By Todd Wallack
BOSTON — While writing a story recently about the Massachusetts state pharmacy board, I noticed something odd: Only half the board members showed up for a meeting last summer — too few for a quorum — but the board members went ahead with the meeting anyway and voted on one item after the next.
It turns out it was part of a much wider problem, raising questions about how frequently obscure boards comply with all the rules for public meetings throughout New England.
Usually, boards need a majority of members to show up for a meeting for any votes to count. But when I checked past Massachusetts pharmacy board minutes, I found at least two other cases where at least half the members were absent, but the rest of the members voted on items anyway.
Then it occurred to me if that if the problem existed with one licensing board operating under the state Department of Public Health, it might affect similar boards as well. So I decided to check the minutes.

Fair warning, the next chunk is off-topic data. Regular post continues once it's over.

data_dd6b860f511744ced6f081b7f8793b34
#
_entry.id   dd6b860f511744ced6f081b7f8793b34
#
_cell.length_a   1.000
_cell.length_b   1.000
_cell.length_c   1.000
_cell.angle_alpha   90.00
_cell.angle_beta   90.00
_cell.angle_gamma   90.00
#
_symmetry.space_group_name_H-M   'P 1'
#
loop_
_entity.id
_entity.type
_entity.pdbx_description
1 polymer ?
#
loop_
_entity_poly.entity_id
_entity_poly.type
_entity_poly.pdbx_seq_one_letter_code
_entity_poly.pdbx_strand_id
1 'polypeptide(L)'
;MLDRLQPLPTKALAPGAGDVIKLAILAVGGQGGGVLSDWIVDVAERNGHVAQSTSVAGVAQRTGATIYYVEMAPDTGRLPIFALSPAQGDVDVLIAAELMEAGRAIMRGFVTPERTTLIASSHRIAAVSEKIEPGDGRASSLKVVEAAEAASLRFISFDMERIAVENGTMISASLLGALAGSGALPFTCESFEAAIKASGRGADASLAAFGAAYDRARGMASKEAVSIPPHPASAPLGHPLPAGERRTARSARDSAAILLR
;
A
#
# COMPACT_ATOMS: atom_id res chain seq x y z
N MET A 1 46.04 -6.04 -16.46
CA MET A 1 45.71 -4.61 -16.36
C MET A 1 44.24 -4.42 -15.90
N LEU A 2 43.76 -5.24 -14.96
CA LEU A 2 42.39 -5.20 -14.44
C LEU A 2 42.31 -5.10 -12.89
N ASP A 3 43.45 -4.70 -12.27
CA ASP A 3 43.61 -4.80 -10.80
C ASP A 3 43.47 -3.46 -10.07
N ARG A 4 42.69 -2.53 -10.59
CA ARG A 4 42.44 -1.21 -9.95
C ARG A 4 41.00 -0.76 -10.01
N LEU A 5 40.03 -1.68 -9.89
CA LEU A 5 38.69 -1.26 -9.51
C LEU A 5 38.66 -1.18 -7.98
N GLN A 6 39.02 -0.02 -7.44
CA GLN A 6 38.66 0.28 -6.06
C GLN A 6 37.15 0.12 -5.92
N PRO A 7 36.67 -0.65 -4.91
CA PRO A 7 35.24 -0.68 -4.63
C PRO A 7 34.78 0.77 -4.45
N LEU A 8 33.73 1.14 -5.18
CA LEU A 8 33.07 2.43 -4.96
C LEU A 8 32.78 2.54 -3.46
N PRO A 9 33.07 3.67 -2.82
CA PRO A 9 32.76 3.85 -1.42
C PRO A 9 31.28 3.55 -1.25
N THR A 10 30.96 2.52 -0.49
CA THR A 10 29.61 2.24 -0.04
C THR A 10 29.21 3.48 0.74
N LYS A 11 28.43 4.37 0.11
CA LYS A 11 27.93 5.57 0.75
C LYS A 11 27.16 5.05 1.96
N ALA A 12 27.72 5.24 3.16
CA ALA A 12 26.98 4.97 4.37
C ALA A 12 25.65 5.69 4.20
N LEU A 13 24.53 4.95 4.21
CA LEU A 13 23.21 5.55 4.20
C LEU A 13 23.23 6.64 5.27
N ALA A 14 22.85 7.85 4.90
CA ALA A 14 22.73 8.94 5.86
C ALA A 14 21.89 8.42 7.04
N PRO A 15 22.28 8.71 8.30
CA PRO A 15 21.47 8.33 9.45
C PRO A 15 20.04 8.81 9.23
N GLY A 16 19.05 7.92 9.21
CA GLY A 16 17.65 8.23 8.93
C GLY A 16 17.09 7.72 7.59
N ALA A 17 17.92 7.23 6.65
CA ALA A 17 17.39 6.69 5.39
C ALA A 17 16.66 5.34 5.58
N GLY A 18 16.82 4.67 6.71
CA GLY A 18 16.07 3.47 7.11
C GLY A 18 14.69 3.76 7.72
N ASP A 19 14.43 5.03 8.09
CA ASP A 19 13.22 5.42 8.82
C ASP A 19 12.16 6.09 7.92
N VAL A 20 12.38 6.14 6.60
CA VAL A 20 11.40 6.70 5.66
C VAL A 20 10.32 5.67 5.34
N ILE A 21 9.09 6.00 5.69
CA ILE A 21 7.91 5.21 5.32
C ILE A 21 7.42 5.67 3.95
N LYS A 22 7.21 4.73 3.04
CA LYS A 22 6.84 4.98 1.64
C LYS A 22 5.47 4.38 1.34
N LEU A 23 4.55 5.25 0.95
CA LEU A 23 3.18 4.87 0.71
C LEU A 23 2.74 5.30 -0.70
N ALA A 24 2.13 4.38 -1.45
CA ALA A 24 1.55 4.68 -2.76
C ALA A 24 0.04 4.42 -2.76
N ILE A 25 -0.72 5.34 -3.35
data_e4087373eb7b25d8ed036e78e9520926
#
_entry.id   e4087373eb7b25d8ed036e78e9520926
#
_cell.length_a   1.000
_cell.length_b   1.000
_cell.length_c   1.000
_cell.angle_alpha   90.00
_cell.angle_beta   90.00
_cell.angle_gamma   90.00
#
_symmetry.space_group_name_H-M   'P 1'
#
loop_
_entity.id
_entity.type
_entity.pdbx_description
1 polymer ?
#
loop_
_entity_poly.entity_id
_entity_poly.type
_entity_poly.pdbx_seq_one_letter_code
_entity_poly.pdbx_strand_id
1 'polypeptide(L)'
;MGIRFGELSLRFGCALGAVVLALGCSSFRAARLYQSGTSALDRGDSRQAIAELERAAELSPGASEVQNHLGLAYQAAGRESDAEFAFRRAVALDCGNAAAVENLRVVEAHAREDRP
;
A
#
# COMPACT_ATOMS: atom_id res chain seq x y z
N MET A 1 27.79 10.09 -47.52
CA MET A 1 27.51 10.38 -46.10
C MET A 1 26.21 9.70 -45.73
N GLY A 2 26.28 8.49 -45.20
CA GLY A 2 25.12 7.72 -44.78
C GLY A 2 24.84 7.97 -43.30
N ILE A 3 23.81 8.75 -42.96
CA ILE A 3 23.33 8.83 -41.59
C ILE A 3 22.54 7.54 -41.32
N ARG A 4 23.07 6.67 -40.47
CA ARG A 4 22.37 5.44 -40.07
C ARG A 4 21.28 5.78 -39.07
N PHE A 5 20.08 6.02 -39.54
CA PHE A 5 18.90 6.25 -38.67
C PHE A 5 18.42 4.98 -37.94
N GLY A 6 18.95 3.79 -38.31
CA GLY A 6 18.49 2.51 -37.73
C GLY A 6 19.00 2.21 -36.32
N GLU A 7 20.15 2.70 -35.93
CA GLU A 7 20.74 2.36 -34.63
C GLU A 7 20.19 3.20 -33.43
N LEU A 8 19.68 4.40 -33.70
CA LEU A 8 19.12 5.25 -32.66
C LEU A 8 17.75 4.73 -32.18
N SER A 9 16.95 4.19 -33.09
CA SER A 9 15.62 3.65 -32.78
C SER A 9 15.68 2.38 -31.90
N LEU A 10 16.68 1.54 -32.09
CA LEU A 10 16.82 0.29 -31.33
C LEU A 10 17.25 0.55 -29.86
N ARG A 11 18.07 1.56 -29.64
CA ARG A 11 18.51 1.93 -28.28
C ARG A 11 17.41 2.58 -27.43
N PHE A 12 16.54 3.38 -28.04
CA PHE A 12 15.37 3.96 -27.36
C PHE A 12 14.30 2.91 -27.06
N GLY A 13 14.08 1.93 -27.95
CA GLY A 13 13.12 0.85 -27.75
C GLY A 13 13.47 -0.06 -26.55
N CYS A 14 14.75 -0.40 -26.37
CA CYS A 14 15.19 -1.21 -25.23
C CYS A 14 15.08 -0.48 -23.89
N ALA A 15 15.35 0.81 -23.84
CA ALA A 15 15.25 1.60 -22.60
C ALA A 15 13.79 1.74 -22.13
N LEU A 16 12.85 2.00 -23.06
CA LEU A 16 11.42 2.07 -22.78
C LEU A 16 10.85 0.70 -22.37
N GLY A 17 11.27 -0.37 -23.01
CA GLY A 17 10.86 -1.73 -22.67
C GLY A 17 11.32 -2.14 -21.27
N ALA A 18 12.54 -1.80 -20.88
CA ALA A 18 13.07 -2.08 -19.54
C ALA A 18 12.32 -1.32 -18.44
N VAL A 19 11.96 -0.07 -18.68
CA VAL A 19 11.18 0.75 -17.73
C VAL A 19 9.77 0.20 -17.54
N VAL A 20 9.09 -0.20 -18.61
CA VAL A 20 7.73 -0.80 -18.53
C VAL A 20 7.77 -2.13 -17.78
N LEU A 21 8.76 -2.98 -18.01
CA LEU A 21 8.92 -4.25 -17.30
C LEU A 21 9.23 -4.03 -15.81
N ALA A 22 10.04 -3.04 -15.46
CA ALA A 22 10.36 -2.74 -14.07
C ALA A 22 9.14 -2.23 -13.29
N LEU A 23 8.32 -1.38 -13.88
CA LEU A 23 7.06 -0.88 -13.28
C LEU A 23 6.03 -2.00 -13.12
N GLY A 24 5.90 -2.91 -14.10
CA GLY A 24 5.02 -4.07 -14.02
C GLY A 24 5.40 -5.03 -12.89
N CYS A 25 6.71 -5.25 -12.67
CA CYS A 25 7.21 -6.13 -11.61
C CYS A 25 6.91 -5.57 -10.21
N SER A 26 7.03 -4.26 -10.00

Sure enough, after spending an hour flipping through a box full of documents at the DPH offices, I found six other boards had the same problem: The boards voted at least once on items even though they didn’t have enough members to hold a legal quorum.
In some cases, it seems the agency was confused about how to interpret the law. The agency spokesman told me lawyers thought they only needed a majority of the people currently sitting on the board, not a majority of all the positions on the board. So if a five-member board had two vacancies, the state argued it needed only two members for a legal quorum instead of the usual three. But the attorney general ruled that interpretation was erroneous, citing a 1982 court decision.
And in other cases, even the state agency admitted three state boards clearly violated the rules because they didn’t even have a majority of sitting members or fell short of a specific number specified for some boards in the law. For instance, the law for one board said it needed four members for a quorum, but the state held meetings with just three people instead.
The revelation now puts scores of votes in legal jeopardy and raises questions about the competence of the boards.
It’s also a reminder that it’s worth paying attention to obscure boards that normally avoid scrutiny.
Todd Wallack is a staff reporter with The Boston Globe. He can be reached at email@example.com.